Referring to this Figure, a laser beam LB emitted from a laser 22 is deflected by a polygonal mirror 21 rotating at a constant angular velocity and is focused through an fθ lens 20 onto a photosensitive member such as a photosensitive drum 1C. These parts 20 to 22 are housed in an optical system housing denoted by 23.

More specifically, the laser beam LB emitted from the laser 22 and focused through the fθ lens 20 emanates through a slit 23a formed in a wall of the housing 23. The optical scanning unit further has a reflector including a first reflection mirror 24a and a second reflection mirror 24b which substantially perpendicularly faces the first reflection mirror 24a. The first reflection mirror 24a and the second reflection mirror 24b in combination provide a reflector 24 which serves as each of the scanning mirrors 4C, 4M, 4Y and 4Bk shown in FIG. 1. These parts are arranged such that the laser beam from the associated lasers 22C, 22M, 22Y or 22Bk (not shown) is focused on the photosensitive drum 1C, 1M, 1Y or 1Bk through the first reflection mirror 24a and the second reflection mirror 24b. The laser beam LB is produced in accordance with image signals which are produced by an image reader (not shown) capable of reading an original image.

The actuator mentioned before includes, although not exclusively, a linear step actuator denoted by 25. The linear step actuator 25 is capable of moving the reflector 24 composed of a unitary structure including the first and the second reflection mirrors 24a and 24b in the vertical direction as indicated by a double-headed arrow a in FIG. 2, in accordance with the number of steps output from the controller 15. The actuator also includes linear step actuators 26 and 27 which are operable independently of each other so as to move the associated ends of the reflector 24 back and forth as indicated by double-headed arrows b by an amount corresponding to the number of steps output from the controller 15.

Each of the linear step actuators 25 to 27 is a stepping motor whose shaft is moved lineary. For instance, the linear step actuator may have trapezoidal screw threads on the rotor and the output shaft as is the case of motors which are ordinarily used in driving recording/reproducing heads in floppy-disk drives. It is to be noted, however, that the actuator need not be of linear motion type. For instance, each of the linear step actuators 25 to 27 may be substituted by an ordinary rotary type stepping motor. In such a case, a lead screw thread is formed on the output shaft of the motor and a threaded member is engaged with the threaded output shaft so as to move linearly back and forth in accordance with the rotation of the output shaft. It will be understood that such an alternative actuator produces the same effect as the linear step actuator.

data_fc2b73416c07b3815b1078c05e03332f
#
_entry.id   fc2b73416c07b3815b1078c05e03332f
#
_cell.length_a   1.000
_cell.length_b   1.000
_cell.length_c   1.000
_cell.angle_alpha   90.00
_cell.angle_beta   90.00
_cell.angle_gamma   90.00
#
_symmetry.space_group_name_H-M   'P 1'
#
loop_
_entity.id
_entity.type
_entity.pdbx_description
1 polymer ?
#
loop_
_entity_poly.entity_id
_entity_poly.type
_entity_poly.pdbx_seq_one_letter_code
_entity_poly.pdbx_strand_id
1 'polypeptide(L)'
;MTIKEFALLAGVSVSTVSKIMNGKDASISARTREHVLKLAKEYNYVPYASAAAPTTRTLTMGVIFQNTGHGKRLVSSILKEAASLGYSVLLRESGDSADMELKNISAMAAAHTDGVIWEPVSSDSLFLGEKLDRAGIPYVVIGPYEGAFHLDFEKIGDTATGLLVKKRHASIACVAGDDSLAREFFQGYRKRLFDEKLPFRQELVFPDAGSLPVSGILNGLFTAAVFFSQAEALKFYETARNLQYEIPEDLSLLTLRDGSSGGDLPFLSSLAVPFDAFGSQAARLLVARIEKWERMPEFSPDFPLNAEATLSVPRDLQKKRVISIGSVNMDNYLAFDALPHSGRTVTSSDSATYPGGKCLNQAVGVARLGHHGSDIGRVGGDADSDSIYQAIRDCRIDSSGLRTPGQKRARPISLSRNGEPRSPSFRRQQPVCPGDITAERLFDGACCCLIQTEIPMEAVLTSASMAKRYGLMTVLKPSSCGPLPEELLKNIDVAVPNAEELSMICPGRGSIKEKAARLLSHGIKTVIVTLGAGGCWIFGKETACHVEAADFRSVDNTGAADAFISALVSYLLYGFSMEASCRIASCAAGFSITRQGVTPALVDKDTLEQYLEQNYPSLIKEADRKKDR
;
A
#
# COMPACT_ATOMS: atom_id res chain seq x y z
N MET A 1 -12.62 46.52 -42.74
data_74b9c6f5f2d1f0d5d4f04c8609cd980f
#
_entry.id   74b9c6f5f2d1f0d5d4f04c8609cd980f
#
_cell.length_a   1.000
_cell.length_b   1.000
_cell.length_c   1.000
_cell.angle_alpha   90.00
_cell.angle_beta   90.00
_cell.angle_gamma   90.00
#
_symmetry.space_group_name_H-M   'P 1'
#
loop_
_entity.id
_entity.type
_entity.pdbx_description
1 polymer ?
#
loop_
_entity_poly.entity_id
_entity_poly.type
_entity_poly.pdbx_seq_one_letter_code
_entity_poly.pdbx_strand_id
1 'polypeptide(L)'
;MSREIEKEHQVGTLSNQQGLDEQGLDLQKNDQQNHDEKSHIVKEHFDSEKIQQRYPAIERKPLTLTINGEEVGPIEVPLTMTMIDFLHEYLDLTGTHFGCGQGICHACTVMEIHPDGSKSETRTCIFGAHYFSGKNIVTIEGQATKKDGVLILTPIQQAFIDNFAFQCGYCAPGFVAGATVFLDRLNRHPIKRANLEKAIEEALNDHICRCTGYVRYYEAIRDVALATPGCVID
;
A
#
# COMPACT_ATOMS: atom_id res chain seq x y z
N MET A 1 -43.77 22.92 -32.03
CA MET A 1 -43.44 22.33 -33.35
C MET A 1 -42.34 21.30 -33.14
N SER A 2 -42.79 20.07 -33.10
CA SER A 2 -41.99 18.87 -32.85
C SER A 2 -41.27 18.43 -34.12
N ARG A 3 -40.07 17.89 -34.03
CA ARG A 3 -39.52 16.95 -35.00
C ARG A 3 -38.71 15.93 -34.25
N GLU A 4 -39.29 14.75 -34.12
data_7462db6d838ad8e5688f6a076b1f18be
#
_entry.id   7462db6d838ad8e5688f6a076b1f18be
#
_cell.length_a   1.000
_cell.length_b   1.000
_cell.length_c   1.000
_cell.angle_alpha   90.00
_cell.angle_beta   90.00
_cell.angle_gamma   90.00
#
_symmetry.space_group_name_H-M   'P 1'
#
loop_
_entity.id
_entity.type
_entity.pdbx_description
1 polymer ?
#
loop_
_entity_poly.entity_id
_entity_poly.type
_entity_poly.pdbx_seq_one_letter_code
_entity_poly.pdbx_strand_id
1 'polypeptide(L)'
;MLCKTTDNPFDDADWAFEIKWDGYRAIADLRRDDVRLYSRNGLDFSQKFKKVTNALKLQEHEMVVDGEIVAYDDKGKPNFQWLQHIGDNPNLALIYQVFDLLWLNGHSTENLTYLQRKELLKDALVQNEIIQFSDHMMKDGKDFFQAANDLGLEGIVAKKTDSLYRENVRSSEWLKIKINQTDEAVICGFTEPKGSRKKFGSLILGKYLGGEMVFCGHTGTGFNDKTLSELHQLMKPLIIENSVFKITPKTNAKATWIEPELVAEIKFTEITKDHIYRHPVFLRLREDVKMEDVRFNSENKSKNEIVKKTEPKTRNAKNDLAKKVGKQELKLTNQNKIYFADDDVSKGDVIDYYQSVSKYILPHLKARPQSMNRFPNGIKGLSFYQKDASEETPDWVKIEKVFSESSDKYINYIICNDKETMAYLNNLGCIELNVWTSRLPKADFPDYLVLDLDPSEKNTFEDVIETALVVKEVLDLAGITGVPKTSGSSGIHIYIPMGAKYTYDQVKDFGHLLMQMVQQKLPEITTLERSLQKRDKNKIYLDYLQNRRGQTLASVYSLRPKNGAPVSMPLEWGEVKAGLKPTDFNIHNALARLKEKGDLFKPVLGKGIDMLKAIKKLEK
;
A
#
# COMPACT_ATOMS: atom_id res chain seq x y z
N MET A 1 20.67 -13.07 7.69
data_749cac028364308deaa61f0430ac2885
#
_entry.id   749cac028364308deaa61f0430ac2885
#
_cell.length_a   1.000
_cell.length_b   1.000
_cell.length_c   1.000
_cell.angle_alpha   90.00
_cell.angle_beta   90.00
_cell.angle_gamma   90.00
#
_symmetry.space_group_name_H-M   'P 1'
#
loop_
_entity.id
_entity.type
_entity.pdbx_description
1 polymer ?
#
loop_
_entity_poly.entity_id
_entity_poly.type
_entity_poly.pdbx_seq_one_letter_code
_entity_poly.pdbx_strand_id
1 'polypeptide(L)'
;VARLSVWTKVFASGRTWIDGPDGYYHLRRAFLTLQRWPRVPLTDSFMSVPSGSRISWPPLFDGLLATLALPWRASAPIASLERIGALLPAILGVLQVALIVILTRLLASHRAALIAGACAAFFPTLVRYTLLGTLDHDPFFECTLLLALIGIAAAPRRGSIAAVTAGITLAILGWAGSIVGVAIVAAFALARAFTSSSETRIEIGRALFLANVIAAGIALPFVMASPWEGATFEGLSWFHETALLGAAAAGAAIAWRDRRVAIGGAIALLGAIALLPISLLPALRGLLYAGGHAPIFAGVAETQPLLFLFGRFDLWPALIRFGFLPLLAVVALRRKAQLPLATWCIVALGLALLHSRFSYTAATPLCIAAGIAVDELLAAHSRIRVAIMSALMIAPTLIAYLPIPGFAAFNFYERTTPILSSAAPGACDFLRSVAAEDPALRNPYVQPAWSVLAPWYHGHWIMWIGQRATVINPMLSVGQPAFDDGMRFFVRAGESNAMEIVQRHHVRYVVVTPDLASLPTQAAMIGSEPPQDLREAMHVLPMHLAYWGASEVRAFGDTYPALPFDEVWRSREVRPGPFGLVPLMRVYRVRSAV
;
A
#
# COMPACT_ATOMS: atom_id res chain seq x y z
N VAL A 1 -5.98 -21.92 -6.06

When the screw thread formed on the output shaft of the motor is, for example, 4P0.5 (nominal diameter 4 mm, pitch 0.5 mm) while the step angle of the stepping motor may be 48 steps/360°, the amount of feed DS per step is calculated as PS=0.5/48=10.42 um/step. Thus, the reflector 24 can be moved back and forth by amount of 10.42 um in response to each step input to the motor.

Numeral 28 denotes a scanning mirror which is capable of introducing the laser beam LB immediately before entering the image area to a beam detector 29. The beam detector 29 is adapted for generating a horizontal synchronizing signal BD which determines the timing of start of writing in the direction of main scan on the photosensitive drum 1. It is possible to adjust the left margin of the print by adjusting the timing of issue of the horizontal synchronizing signal BD.

The operation of the actuators 25 to 27 of FIG. 2 will be described with reference to FIGS. 3(a) to 3(c) which show various types of image misregistration on the image carrier. Referring to these Figures, the transfer material 5 is conveyed in the direction of an arrow A, i.e., in the direction of running of the conveyor belt 7.

Assuming here that the actuator 25 is driven in the direction a1 which is toward the direction of emission of the laser beam LB, the reflector 24 is moved substantially translationally in the direction a so that the length of the optical path to the photosensitive drum 1C is shortened. Conversely, the length of the optical path is increased when the actuator 25 is driven in the direction a2. Since the laser beam LB has a predetermined angle of divergence, it is possible to vary the length of the scanning by the laser beam LB on the photosensitive drum 1 between m0 (solid line) and m1 (broken line) as shown in FIG. 3(a). Lines m0 and m1 are shown spaced a part for the sake of clarity.